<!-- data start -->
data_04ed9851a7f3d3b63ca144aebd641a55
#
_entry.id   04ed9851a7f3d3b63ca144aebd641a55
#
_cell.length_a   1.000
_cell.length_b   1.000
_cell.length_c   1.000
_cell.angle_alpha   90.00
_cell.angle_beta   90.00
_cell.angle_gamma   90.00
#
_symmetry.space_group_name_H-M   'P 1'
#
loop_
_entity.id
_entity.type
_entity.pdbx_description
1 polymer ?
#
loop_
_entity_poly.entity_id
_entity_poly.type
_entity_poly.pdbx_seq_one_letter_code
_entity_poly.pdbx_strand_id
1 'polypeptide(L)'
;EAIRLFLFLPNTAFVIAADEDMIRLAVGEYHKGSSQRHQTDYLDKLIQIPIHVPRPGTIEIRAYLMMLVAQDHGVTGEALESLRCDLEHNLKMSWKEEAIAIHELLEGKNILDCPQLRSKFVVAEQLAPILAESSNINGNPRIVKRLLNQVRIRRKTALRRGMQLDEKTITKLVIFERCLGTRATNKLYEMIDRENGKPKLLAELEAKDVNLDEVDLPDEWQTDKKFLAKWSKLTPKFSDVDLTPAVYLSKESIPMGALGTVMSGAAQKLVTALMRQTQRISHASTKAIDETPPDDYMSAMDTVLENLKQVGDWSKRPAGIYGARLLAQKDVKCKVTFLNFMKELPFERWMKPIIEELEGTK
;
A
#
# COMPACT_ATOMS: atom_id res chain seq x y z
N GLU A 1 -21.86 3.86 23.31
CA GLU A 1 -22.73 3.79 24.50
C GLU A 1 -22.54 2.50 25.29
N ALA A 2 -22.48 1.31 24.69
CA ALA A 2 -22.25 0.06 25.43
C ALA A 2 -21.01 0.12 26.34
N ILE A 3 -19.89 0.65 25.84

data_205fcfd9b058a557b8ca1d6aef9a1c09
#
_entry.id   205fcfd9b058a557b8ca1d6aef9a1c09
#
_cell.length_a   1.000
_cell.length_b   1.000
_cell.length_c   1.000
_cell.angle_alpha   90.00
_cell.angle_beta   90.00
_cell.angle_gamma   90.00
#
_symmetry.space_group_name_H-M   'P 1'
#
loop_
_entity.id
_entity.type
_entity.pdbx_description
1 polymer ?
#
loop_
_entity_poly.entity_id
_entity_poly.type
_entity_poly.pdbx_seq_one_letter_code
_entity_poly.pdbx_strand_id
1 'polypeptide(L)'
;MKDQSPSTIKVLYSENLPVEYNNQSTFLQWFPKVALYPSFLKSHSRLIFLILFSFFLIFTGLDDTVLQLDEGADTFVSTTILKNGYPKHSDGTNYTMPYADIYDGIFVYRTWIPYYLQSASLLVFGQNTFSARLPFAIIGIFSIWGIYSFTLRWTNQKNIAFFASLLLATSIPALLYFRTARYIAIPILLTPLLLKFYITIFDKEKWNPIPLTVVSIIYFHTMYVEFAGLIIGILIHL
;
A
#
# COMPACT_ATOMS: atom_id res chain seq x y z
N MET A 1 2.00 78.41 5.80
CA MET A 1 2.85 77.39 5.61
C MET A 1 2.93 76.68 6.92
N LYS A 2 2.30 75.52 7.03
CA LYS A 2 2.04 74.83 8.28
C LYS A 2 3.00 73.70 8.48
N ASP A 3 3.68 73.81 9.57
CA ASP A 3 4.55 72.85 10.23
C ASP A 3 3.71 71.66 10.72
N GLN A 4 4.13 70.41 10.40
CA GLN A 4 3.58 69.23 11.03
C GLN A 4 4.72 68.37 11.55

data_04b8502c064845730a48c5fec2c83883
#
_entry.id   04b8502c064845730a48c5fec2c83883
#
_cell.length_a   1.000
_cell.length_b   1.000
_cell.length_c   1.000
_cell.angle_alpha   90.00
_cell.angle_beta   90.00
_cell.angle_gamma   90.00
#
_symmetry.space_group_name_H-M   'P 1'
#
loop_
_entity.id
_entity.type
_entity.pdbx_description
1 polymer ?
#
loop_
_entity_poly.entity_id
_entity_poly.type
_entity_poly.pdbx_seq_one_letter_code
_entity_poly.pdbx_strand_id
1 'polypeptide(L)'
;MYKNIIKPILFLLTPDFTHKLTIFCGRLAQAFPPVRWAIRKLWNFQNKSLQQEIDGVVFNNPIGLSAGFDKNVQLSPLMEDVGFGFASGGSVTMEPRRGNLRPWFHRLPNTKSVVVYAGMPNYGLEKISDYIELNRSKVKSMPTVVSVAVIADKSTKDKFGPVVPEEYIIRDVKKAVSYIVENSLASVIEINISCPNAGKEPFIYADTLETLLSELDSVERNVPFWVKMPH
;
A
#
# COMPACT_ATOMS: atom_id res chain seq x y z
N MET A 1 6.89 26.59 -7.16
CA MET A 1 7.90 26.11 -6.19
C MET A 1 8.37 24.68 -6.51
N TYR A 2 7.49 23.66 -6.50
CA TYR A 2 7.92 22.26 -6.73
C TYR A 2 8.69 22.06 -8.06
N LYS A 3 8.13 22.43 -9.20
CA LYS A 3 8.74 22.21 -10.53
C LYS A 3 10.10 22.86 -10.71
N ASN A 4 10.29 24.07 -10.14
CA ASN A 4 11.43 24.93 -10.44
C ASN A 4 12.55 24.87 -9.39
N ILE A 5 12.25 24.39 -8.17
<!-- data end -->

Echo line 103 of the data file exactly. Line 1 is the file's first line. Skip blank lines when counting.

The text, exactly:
_entity_poly.pdbx_strand_id